With remittances to LMICS expected to fall by about $100 billion in 2020 and 495 million full time job losses in the first quarter of the year, the report’s partners say it is possible that many migrants are sacrificing their own consumption and other needs, in order to send money to loved ones in their home countries. The report states that this is not a sustainable means of supporting families in the medium to long-term. It is also bad news for countries heavily dependent on remittances. 

“Coupled with the 32 percent drop projected for foreign direct investments (FDI) in 2020, contractions in the prices of natural resources and a significant decrease in tourism revenues, the drop in remittances will likely impact the financial stability of numerous countries….poverty, food security, nutrition, health and educational attainment are all being directly impacted by mobility restrictions and the decline in remittances,” the report said.

While it confirms the importance of migrant work and its contribution to the economies of home countries, the report also highlights the inherent vulnerabilities that migrant workers face and notes that the pandemic has exacerbated those risks.

“It has been very clear since the onset of the crisis, that the impact of COVID on migration and mobility would be huge,” said Robelin, adding that, “migration has a positive impact from the remittance angle. The fact that many people lost their jobs who migrated for development means, means that in the long term, those benefitting from the positive impact of migration, may suffer.”

The IOM official says restriction of movement may have also pushed people to move under dangerous circumstances. Mobile and displaced populations also face new challenges such as increased exposure to work-related abuse and exploitation, the risk of losing residence status, the lack of funds to buy hygiene items and difficulties accessing COVID-19 tests, as well as restrictions on their general freedom to travel back and forth to their country of origin.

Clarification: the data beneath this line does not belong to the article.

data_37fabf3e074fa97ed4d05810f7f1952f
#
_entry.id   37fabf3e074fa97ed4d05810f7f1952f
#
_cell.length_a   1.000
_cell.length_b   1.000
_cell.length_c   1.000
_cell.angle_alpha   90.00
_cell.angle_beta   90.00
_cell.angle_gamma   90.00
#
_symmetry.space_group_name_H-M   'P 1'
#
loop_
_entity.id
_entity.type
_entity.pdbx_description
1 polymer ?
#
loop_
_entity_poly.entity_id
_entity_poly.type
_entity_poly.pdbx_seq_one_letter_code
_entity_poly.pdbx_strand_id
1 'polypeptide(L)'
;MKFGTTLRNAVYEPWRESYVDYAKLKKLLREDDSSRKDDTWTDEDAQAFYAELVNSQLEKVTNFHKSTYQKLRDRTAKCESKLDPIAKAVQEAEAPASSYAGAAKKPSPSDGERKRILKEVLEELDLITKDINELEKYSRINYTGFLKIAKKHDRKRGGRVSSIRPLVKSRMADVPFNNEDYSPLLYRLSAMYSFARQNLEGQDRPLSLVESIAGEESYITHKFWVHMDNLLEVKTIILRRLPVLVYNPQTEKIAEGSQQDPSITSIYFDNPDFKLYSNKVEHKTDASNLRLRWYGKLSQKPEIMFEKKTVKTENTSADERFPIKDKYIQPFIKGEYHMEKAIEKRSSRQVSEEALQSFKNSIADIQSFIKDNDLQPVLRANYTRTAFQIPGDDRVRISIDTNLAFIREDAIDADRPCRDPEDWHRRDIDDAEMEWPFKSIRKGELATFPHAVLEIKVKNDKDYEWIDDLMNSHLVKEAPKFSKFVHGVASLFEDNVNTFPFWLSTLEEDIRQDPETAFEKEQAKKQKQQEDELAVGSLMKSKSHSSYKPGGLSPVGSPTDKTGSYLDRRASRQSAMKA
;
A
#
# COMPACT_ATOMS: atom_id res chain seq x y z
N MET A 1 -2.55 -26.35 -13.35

The IOM and WFP predict that partial or full lifting of travel regulations will result in more people leaving home to find work in order to feed their families. They are calling for well-governed migration to be a cornerstone of the global response to COVID-19. They believe that making remittance transfer an essential financial service can help families to meet their food and other needs. They are also advising the global community to ensure migrant access to health services including immunisation and mental health support. The partners are also recommending that government recognise the significant role played by migrants by ensuring they have access to social protection initiatives.

Some governments have implemented COVID-19 relief packages. They vary across countries and regions. IPS spoke to a family in Brooklyn, New York, who has opted to send home barrels of groceries, household and hygiene products to their loved ones in Saint Lucia. Lawmakers on the Caribbean island went to parliament in June and amended a bill that provides for late November to early January duty free concessions on barrels of items for household use. They announced that those tax relief measures would now extend from June 2020 to January 2021, in order to assist the most vulnerable and the thousands of Saint Lucians who lost their jobs.

“We took advantage of the duty-free and were able to send food home. We sent cleaning products and items like hand sanitisers, thermometers, masks and months of supplies that are expensive or not available back home,” one family told IPS.

Recovery from the COVID-19 pandemic is expected to be much slower than the 2009 global financial crisis. The report’s joint analysis has concluded that an effective response and recovery plan must take into consideration the link between food security and migration.